I’ve lived in Ladysmith for over a decade and have always resisted the local signature event, the annual turning on the Christmas lights. People come from miles around to watch this moment, when the community defies its own ‘Think Green’ mantras and begins to suck a gadoggle of extra kilowatts off the grid. The lights will all gleam brightly for the next few months. Volunteers have been out on weekends stringing endless wires of lights everywhere and tonight’s the night they flip the switch. We’ll be seen from space! This little municipality talks the enviro-talk and does things like growing vegetables in the little round flower beds on the lawns of the town hall in front of its mossy and black-moulded garden-slug-green walls. (The first thing I’d do if crowned mayor would be have the town hall painted a living colour and make it look like someone really cared.) They do manage to maintain the paint on the old mine pump beside the hall and the old tractors on main street.
Now I’ll be the first to admit that I am a grinch, a scrooge, and a grumpy old fart who left his Christmas spirit in the ditch years ago. Actually that’s not true. I object only to the loss of the intensity of Christmas. I’ve told folks that if they have their radios on all the time music eventually becomes just noise. When walking by homes in the neighbourhood I can that seen some folks already have their Christmas trees up in November and gleaming like Las Vegas.
When Christmas begins in September, it gets worn a little thin by the time of the real day, a quarter-year later. I’d love to see the season stay under wraps until mid-December and then the next two weeks could be YEEHAW time. By January 2nd, everyone would be yeehawed out, the Christmas trees can go on a communal New Years bonfire (If enviro cops approve of course) and people can enjoy hot chocolate and turkey soup, then get on with their New Year. Come to think of it, folks could toss their credit cards into the flames as well. How’s that for a religious ceremony?
Today is crystal clear and crystal cold. It is only -4ºC but that has dried the air out and there is no frost on the windows. There’s no snow on the ground which means the frost is sinking down, down toward pipes and sewers but I’d rather have frozen mud than squeaky snow. By 09:30 this morning, municipal workers were out tacking up signs telling folks where they cannot park after 3 pm. There are stacks of barricades ready to plonk across streets and alleys. Ever notice that you can’t have a grand event without someone telling others what they can’t do?
There are also portable plastic toilets now plonked in obscure locations for the evening festivities. Our town is not yet cosmopolitan enough to have built a public washroom near its core. (Tiny neighbouring little Chemainus has two within three blocks in the heart of the tourist section) We just have signs in shop windows that say the equivalent of “About to piss yourself? Tough! Not here.” This morning, before sunlight hit the streets, there were already gaggles of folks wandering and wondering in their deep Arctic gear, coffee in gloved hands, all of nine hours before the magic moment. By the way there is, to me, a winter-tog mystery. What’s with the dudes in full winter gear, parkas, mitts, wool caps, hoods and shorts? There is an aspect of manliness I don’t get. It seems prevalent among older guys, the ones who are starting to get achy bones. There they are bundled up like Quinn the Eskimo but with their knobby red-raw shanks exposed. My British heritage regarded the move from shorts to trousers as a graduation from boyhood. Dunno! And yes, there is the odd styler out there in his kilt.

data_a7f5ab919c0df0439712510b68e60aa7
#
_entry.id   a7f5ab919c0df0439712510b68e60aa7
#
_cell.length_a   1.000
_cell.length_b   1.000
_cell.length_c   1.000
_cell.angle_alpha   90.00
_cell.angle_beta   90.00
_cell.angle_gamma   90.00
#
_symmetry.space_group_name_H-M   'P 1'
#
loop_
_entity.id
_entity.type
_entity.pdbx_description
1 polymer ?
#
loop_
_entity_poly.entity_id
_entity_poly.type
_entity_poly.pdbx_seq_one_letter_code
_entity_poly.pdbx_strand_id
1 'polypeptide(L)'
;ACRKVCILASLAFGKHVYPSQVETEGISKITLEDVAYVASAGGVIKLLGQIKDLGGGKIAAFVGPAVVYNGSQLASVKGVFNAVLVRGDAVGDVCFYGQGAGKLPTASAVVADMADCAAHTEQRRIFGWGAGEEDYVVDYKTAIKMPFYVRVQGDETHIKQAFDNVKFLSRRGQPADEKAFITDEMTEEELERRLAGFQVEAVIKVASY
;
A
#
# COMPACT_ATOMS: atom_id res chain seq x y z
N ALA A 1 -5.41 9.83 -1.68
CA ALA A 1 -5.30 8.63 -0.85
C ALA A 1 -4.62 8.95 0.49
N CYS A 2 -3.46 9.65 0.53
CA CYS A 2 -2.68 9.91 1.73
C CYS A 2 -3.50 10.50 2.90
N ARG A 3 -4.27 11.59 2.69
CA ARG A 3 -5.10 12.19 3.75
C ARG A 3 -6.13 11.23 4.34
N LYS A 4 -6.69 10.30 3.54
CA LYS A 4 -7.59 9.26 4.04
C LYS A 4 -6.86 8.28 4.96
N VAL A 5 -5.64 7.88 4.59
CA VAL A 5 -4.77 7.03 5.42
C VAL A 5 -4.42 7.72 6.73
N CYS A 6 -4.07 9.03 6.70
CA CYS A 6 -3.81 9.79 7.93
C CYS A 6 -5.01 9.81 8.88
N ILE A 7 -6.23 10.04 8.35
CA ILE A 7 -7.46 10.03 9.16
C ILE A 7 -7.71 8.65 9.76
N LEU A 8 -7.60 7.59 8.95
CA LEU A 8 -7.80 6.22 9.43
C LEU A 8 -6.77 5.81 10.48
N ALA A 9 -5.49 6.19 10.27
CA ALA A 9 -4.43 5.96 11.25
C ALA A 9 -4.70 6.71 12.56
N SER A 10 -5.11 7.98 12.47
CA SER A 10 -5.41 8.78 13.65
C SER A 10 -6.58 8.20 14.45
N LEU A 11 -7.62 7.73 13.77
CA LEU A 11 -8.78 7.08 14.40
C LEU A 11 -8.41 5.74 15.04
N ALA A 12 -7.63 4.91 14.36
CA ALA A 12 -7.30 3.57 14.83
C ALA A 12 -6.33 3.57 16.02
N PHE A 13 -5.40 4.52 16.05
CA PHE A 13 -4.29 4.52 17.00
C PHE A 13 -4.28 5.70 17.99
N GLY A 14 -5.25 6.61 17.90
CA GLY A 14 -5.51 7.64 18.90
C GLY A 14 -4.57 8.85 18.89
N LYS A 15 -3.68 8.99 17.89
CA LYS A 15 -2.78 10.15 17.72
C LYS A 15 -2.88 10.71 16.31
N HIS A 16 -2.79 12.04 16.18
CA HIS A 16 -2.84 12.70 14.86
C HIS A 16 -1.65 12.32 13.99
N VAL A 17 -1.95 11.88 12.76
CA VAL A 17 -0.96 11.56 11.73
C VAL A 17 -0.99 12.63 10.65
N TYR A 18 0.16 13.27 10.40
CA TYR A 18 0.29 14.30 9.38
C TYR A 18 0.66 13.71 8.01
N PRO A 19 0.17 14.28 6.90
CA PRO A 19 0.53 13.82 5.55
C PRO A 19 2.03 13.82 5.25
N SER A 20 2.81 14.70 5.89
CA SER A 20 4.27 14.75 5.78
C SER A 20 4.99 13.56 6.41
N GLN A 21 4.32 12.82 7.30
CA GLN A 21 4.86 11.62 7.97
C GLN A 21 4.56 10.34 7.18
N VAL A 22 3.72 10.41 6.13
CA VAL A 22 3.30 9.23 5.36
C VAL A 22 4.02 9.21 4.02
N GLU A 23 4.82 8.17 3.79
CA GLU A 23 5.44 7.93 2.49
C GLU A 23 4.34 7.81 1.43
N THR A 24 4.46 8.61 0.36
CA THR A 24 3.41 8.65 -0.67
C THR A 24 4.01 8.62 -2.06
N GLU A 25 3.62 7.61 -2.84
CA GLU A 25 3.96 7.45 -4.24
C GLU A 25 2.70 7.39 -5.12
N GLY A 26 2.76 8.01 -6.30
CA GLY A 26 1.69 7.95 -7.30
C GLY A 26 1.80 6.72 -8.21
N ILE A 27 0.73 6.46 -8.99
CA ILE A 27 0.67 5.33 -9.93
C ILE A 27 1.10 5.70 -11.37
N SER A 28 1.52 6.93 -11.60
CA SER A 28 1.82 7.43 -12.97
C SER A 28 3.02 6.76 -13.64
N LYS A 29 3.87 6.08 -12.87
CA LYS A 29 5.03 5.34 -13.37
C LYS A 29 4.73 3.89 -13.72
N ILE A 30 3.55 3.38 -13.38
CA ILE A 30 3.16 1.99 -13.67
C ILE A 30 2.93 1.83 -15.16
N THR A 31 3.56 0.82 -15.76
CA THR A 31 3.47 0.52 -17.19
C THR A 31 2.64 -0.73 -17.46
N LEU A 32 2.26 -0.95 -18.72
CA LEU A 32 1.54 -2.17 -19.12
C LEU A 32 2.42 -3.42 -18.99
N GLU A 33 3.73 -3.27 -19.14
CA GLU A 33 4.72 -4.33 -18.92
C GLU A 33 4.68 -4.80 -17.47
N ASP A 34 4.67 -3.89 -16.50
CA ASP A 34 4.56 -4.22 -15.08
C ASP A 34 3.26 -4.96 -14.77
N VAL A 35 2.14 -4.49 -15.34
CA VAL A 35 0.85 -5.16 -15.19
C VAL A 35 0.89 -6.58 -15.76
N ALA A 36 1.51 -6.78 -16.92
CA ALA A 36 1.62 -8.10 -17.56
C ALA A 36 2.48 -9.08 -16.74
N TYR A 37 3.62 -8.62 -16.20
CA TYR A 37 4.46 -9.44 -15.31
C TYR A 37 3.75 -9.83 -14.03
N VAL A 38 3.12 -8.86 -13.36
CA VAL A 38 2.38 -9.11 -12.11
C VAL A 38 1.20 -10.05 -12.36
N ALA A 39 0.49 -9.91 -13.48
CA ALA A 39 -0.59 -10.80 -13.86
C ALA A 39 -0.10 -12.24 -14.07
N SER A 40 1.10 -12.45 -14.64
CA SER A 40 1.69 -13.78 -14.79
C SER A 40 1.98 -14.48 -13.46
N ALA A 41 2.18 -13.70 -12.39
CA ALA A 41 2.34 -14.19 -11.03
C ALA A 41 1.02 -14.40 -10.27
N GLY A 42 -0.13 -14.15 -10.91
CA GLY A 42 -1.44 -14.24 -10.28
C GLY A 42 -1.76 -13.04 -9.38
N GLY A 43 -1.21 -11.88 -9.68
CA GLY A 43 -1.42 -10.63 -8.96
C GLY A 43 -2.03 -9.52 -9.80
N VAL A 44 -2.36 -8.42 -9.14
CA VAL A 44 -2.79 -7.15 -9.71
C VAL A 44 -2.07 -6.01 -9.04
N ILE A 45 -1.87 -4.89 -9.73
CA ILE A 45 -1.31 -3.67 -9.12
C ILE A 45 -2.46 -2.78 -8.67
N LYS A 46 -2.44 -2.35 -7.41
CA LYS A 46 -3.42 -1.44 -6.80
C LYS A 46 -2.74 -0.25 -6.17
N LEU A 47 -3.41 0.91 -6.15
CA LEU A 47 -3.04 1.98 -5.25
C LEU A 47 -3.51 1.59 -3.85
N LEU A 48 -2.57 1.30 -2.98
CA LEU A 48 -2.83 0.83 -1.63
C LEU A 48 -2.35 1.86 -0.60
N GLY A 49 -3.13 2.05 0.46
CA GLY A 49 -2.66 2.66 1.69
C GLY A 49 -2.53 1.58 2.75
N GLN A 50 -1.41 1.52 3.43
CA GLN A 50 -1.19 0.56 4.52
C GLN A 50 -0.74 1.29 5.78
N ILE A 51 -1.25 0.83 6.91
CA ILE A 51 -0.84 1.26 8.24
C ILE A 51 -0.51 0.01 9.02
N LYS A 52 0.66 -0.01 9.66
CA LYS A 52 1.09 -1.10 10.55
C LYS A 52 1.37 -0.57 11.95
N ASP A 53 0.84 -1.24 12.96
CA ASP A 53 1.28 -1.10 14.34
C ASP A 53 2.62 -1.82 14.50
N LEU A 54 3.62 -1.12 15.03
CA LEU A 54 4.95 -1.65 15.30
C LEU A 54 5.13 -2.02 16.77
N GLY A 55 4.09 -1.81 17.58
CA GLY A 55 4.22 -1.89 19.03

I am actually contemplating packing my video camera downtown just to see what I’ve been missing all these years. I’ve always had a hard time in dealing with the lemming mentality of people in large groups but maybe there are some moments I should add to my video files. Jack is too hard of hearing now to be upset by all of the sirens and fireworks which accompany this event so he’ll be fine home alone for a while. Volunteer Fire Brigades, the world over, seem to love their sirens and our gang is no exception especially tonight. First the air raid siren howls its piercing dirge and then the whoop-whoops begin… and don’t end. Last year, one snow-slimey morning I heard strident hooting of our biggest fire engine slowly approaching. Eventually it appeared, tip-toeing down the hill toward the highway immediately behind the snowplow/sand truck. All the volunteers make life much, much better but they do like their just attentions.